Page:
The slow-moving North American porcupine is Canada's second-largest rodent (beavers are larger). It is distributed throughout most of the timbered areas of North America. In large males, the body may reach a length of 64.5 cm (25 in.) with the tail adding 14.5 cm (5.5 in). Average weights for males are 5.5 kg (12 lb.) and 4.5 kg (9.9 lb) for females, but individuals have been known to weigh up to 18 kg (39 lb.).
The head, neck and rump are protected by quills. When under attack, the North American porcupine presents its posterior to its adversary and lashes out with its spiny tail. The quills are so lightly fixed to the porcupine's body that they are easily detached and left imbedded in the attacker. The popular notion that porcupines can throw their quills is mistaken.
The tips of the quills are covered with barbs that point backwards, away from the tips. When a quill gets stuck in another animal's skin, the barbs make removing the quills painful and difficult. Porcupine quills are naturally antiseptic; although they can do tissue and organ damage as they travel through the victim, they rarely fester. This is, no doubt, of survival value to the porcupines themselves as they do impale themselves and each other on occasion. Excellent swimmers, the air-filled quills help keep the porcupine afloat.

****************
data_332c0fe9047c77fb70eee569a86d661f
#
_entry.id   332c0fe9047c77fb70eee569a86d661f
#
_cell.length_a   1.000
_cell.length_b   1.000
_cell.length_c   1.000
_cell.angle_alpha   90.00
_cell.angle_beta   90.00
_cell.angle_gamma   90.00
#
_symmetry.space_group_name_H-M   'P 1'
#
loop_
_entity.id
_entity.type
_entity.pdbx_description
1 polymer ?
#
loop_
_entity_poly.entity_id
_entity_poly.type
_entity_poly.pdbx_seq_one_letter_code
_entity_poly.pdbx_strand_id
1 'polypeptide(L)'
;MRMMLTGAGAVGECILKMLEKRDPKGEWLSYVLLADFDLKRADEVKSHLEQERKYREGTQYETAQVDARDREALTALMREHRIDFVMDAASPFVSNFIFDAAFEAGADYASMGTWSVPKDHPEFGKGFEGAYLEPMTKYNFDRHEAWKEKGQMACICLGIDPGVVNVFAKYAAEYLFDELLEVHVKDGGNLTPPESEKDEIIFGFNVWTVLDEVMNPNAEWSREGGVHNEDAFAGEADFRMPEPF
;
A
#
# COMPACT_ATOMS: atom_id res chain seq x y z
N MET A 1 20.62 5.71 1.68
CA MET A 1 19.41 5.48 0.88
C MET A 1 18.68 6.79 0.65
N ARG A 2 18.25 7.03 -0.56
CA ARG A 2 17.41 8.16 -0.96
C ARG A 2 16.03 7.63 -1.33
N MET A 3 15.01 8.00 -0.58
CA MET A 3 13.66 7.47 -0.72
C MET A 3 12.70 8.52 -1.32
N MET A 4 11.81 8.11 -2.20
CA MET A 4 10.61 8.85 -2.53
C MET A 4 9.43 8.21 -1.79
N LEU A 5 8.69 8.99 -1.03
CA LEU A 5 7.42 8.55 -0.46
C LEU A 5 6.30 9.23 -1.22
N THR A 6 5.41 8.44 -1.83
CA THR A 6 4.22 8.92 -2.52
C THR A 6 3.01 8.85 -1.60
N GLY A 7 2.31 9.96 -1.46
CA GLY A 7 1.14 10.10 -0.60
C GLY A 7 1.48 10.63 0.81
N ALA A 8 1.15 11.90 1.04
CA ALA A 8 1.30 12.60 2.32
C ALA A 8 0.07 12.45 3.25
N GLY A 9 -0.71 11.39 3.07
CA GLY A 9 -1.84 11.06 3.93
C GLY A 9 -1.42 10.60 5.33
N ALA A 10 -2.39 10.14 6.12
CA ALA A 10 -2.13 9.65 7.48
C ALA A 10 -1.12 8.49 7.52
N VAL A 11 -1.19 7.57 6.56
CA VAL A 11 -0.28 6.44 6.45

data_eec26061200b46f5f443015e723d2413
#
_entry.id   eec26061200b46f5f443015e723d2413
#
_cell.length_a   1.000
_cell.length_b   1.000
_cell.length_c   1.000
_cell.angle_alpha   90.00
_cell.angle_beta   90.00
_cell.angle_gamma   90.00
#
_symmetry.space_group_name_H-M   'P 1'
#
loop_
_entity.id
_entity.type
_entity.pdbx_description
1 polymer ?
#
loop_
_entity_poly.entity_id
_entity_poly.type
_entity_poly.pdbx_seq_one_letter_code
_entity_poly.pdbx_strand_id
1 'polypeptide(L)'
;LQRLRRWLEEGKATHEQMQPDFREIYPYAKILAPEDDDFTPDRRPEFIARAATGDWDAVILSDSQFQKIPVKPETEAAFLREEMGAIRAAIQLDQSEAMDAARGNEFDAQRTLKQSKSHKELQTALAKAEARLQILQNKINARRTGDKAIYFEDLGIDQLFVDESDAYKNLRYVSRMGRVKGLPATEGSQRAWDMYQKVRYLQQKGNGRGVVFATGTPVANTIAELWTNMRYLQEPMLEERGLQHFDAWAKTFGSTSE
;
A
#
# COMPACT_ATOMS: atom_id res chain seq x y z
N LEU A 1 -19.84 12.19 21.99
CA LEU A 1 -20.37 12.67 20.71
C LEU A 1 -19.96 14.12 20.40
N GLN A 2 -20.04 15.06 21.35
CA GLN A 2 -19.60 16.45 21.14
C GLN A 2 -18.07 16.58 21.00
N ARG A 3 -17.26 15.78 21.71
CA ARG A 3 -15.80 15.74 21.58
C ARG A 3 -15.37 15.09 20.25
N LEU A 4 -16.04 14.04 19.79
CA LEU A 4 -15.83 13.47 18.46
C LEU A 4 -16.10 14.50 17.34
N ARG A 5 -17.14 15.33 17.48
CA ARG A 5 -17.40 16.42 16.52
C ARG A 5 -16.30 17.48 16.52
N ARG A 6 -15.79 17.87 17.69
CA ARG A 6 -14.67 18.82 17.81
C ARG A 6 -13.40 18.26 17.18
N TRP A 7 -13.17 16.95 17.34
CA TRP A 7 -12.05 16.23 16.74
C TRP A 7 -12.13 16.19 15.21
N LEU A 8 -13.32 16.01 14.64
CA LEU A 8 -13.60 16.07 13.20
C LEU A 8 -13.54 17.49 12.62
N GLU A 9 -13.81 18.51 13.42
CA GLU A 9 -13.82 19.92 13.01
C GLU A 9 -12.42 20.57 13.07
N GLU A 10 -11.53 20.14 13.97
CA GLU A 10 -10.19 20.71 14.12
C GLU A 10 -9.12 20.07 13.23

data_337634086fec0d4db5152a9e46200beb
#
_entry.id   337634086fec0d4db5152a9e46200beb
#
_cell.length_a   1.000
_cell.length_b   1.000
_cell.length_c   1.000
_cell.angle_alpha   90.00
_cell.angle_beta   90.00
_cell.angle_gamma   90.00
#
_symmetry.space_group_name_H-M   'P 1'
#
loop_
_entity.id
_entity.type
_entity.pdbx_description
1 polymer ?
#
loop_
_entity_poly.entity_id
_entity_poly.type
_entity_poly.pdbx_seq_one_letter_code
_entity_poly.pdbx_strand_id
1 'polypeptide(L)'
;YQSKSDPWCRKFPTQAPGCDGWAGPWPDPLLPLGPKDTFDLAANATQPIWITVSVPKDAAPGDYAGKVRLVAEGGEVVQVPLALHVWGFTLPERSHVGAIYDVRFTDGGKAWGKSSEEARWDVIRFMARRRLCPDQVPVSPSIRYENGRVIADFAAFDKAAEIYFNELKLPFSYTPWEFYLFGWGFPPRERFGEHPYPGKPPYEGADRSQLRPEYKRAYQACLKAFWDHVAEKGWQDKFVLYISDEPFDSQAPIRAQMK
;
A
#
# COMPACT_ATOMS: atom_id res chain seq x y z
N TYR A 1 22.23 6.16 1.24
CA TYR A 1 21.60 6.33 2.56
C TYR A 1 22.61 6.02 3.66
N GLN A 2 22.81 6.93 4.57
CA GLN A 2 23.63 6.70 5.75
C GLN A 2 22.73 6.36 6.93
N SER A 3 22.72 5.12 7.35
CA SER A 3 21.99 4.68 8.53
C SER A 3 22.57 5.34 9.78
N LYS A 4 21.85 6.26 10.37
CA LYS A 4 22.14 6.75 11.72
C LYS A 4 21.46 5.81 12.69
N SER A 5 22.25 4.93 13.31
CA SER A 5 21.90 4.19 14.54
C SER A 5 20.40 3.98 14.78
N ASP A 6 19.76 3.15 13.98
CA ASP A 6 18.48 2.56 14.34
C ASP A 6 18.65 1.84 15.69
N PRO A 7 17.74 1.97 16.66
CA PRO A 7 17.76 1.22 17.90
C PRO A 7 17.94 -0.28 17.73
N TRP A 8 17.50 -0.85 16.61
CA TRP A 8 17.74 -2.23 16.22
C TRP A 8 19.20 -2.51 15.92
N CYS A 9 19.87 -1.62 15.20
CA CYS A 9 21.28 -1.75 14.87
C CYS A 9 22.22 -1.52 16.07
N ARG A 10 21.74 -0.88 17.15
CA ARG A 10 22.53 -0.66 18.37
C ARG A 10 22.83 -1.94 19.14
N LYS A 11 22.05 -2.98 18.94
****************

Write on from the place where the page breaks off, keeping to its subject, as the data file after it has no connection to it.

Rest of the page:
Fishers are a primary predator of porcupines, but quills have been found embedded in coyotes, cougars, bobcats, foxes, lynxes, bears, wolves and even Great Horned Owls. These predators kill a porcupine by biting its unprotected face or by flipping it over to expose the vulnerable underside.
Primarily nocturnal, North American porcupines are active all year. Their summer diet consists of a variety of shrub and tree leaves. In winter, they feed on the cambium layer and inner bark of trees, and evergreen needles. Their fondness for salt often leads them to roadways where salt has been sprinkled to melt winter ice. Around campsites, they will gnaw on anything smeared with salty sweat, such as canoe paddles, axe handles and saddles.
A porcupine produces one offspring at a time. Young are able to move about quite briskly shortly after birth and, unlike their stolid parents, are quite playful.